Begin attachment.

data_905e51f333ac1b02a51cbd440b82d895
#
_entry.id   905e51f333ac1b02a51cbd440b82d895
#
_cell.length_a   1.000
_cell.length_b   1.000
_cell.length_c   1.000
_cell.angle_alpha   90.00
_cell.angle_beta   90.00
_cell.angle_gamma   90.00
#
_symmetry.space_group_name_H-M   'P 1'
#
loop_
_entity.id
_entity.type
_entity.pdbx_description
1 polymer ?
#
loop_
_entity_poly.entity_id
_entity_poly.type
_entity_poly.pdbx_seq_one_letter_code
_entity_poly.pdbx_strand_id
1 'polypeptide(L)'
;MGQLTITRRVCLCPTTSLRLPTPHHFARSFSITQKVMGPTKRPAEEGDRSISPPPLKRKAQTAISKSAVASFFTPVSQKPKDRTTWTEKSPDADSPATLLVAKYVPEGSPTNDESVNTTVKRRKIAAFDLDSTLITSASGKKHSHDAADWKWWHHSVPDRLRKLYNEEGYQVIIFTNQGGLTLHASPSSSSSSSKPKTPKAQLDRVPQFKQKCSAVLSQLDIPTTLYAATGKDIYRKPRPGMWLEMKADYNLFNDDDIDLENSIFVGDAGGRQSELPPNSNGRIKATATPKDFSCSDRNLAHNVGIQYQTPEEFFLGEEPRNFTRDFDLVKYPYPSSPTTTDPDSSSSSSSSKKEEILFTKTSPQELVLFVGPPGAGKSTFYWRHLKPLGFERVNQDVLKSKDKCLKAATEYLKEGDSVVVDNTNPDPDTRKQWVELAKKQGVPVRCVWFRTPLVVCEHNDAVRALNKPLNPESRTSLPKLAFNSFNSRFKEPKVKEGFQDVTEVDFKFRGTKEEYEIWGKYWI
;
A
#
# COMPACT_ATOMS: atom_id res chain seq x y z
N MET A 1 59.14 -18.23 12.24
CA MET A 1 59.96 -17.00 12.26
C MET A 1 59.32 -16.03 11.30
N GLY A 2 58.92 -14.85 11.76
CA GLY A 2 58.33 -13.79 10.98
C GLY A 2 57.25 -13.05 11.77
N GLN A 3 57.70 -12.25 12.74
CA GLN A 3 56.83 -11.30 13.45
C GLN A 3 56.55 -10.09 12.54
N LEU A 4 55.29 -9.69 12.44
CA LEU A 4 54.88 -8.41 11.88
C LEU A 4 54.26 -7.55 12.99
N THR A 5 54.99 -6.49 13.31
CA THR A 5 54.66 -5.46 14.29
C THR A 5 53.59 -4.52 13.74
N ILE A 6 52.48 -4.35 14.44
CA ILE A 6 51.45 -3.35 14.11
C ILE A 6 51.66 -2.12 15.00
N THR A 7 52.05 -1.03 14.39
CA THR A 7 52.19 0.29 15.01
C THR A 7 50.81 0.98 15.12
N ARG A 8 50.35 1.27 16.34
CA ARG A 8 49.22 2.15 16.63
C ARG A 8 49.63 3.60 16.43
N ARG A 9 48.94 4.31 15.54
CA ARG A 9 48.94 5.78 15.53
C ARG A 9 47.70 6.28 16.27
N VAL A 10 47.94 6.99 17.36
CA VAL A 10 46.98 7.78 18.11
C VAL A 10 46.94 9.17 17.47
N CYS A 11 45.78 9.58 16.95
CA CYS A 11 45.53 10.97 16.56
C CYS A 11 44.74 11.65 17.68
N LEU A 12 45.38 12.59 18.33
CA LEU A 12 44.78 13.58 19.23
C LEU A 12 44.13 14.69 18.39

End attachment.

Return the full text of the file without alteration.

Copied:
data_905e51f333ac1b02a51cbd440b82d895
#
_entry.id   905e51f333ac1b02a51cbd440b82d895
#
_cell.length_a   1.000
_cell.length_b   1.000
_cell.length_c   1.000
_cell.angle_alpha   90.00
_cell.angle_beta   90.00
_cell.angle_gamma   90.00
#
_symmetry.space_group_name_H-M   'P 1'
#
loop_
_entity.id
_entity.type
_entity.pdbx_description
1 polymer ?
#
loop_
_entity_poly.entity_id
_entity_poly.type
_entity_poly.pdbx_seq_one_letter_code
_entity_poly.pdbx_strand_id
1 'polypeptide(L)'
;MGQLTITRRVCLCPTTSLRLPTPHHFARSFSITQKVMGPTKRPAEEGDRSISPPPLKRKAQTAISKSAVASFFTPVSQKPKDRTTWTEKSPDADSPATLLVAKYVPEGSPTNDESVNTTVKRRKIAAFDLDSTLITSASGKKHSHDAADWKWWHHSVPDRLRKLYNEEGYQVIIFTNQGGLTLHASPSSSSSSSKPKTPKAQLDRVPQFKQKCSAVLSQLDIPTTLYAATGKDIYRKPRPGMWLEMKADYNLFNDDDIDLENSIFVGDAGGRQSELPPNSNGRIKATATPKDFSCSDRNLAHNVGIQYQTPEEFFLGEEPRNFTRDFDLVKYPYPSSPTTTDPDSSSSSSSSKKEEILFTKTSPQELVLFVGPPGAGKSTFYWRHLKPLGFERVNQDVLKSKDKCLKAATEYLKEGDSVVVDNTNPDPDTRKQWVELAKKQGVPVRCVWFRTPLVVCEHNDAVRALNKPLNPESRTSLPKLAFNSFNSRFKEPKVKEGFQDVTEVDFKFRGTKEEYEIWGKYWI
;
A
#
# COMPACT_ATOMS: atom_id res chain seq x y z
N MET A 1 59.14 -18.23 12.24
CA MET A 1 59.96 -17.00 12.26
C MET A 1 59.32 -16.03 11.30
N GLY A 2 58.92 -14.85 11.76
CA GLY A 2 58.33 -13.79 10.98
C GLY A 2 57.25 -13.05 11.77
N GLN A 3 57.70 -12.25 12.74
CA GLN A 3 56.83 -11.30 13.45
C GLN A 3 56.55 -10.09 12.54
N LEU A 4 55.29 -9.69 12.44
CA LEU A 4 54.88 -8.41 11.88
C LEU A 4 54.26 -7.55 12.99
N THR A 5 54.99 -6.49 13.31
CA THR A 5 54.66 -5.46 14.29
C THR A 5 53.59 -4.52 13.74
N ILE A 6 52.48 -4.35 14.44
CA ILE A 6 51.45 -3.35 14.11
C ILE A 6 51.66 -2.12 15.00
N THR A 7 52.05 -1.03 14.39
CA THR A 7 52.19 0.29 15.01
C THR A 7 50.81 0.98 15.12
N ARG A 8 50.35 1.27 16.34
CA ARG A 8 49.22 2.15 16.63
C ARG A 8 49.63 3.60 16.43
N ARG A 9 48.94 4.31 15.54
CA ARG A 9 48.94 5.78 15.53
C ARG A 9 47.70 6.28 16.27
N VAL A 10 47.94 6.99 17.36
CA VAL A 10 46.98 7.78 18.11
C VAL A 10 46.94 9.17 17.47
N CYS A 11 45.78 9.58 16.95
CA CYS A 11 45.53 10.97 16.56
C CYS A 11 44.74 11.65 17.68
N LEU A 12 45.38 12.59 18.33
CA LEU A 12 44.78 13.58 19.23
C LEU A 12 44.13 14.69 18.39